Nomad Wine has for the past decade been known as the Burgundy specialists in Ireland. Jérémy Delannoy, who joined founders Thierry Grillet and Charles Derain in 2016, told me that they have expanded into “lesser known regions of France” and that was evident on their stand at Spit Cork. But Burgundy lovers need not fret. They travel there each year to taste the new vintages. With both the founders in the restaurant business, they are strong on food and wine pairings.

Vermentino from the Languedoc is perhaps an unexpected wine on the list but the Domaine Provenquire IGP Pays D’Oc 2016 caught my eye. Very pale yet very enjoyable with the “creaminess” typical of the variety.

Some Beaujolais Chardonnay ends up, quite legitimately, as Burgundy and it is rare enough to find a Beaujolais white in Ireland. Here’s a good one to try: Domaine des Nugues Beaujolais Village 2016, moderate fruity aromas, fresh and pure on the palate, with an impressively long finish.

Jérémy pointed me in the direction of Domaine Goisot, first to their Bourgogne Aligoté 2016. Green highlights in the light gold colour, a melange of floral and fruit in the aromas, also on the palate, a little spice too, well balanced with a long finish. 
Welcome to Nomad

But the big surprise from this producer was the Saint Bris “Exogyra Virgula” 2015, the surprise being that the grape variety was Sauvignon Blanc, a really different and very interesting expression of the grape. Citrus and floral on the nose continue on to the palate where you’ll also note some spice. Drink it young. 

It goes well with seafood, shellfish, fish, calf sweetbreads, cheese soufflés, goat cheese, Comté, Emmental, Munster and Roquefort cheese. By the way, both Goisot wines have a recommended serving temperature of 12 to 13 degrees.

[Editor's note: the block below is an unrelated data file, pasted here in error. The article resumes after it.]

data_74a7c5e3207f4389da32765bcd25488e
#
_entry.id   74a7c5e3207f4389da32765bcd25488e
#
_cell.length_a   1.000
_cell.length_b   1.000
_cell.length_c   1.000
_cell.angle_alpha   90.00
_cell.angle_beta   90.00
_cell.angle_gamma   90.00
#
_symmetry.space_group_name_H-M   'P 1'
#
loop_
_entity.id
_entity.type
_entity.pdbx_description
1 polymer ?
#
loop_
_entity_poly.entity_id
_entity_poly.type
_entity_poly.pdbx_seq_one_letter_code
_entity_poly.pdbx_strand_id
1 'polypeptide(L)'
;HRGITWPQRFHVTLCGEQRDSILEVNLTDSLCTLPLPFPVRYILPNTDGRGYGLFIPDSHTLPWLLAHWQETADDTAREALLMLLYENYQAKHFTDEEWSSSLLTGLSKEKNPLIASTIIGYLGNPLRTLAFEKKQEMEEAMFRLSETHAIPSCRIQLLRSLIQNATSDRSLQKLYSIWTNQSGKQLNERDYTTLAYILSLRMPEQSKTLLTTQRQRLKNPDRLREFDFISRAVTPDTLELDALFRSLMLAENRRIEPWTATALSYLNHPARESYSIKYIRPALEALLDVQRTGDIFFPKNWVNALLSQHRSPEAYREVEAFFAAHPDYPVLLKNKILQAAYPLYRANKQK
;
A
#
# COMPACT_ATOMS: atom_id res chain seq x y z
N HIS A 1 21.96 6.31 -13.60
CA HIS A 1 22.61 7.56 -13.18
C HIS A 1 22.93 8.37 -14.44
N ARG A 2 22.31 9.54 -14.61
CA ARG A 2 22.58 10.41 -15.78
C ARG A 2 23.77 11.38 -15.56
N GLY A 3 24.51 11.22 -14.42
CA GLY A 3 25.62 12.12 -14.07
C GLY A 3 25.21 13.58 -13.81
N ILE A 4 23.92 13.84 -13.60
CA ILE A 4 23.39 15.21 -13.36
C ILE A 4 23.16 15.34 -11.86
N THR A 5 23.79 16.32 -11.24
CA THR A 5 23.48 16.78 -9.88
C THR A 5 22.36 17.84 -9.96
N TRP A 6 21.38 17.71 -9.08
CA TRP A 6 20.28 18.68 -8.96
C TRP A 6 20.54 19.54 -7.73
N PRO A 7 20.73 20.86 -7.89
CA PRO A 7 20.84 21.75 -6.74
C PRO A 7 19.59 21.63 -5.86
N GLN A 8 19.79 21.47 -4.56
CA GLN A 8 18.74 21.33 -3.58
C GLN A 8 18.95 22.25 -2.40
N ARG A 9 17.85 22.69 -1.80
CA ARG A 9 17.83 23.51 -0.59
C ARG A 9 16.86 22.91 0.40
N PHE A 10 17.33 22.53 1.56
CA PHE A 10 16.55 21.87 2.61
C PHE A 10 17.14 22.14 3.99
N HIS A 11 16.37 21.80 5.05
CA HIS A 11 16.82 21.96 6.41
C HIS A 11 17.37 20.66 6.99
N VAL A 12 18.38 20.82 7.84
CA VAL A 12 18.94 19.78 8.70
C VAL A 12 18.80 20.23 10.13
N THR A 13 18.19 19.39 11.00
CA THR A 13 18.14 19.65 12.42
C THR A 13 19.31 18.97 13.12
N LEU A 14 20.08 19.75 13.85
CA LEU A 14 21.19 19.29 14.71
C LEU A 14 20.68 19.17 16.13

Perhaps my favourite white here was the Jurançon Sec La Part Davant 2015 by Cavin Larredya, a blend of Gros Manseng, Petit Manseng, and Petit Courbou. Peach aromas, but also floral, continued on the velvety palate all the way to a long and satisfying finish.

Then I moved from the south west foothills to the Rhone for the first of reds: Domaine des Lises Equinoxe Crozes-Hermitage 2016. a delicious Syrah, ripe black fruit and lingering finish.

From there it was Burgundy and Pinot Noir all the way, starting with Les Tilles 2014 by Domaine Jacques Cacheux, a striking amalgam of red berry fruit and then a long finish. “Drink now or in another year,” advised Jérémy.

Soon he was pouring the Domaine Raquillet Mercurey Vieilles Vignes 2016. Not too much to say here: beautiful fruit, beautiful body, beautiful finish.

Back a year now to the Maranges 1er Cru Clos de la Boutiere 2015 by Domaine Bachelet Monnot. This is a classic Burgundy with expressive aromas, great depth and texture, fresh acidity and so very well balanced, superb finish as well.

Hard to beat that but Nomad had just the ticket: the biodynamically produced Vosne-Romanée Les Chalandins 2014 by Domaine Jacques Cacheux. Dark fruits on the nose, elegant and silky, complex, one sip to paradise. Great way to end my “visit” to Nomad!

Many of the Nomad wines are available via SIYPS online.

Last week, one hundred bottles of “wine without make-up” were up for tasting in the River Lee Hotel thanks to the combined efforts of four Dublin wine companies. Spit, as it as the combination is called, consists of Winemason, Nomad Wine, Vinostito, and Grapecircus and virtually all the wines were organic. And there wasn't a dud among them. To read our account of the Vinostito stand, please click here . Also at Spit Cork Winemason and Grapecircus.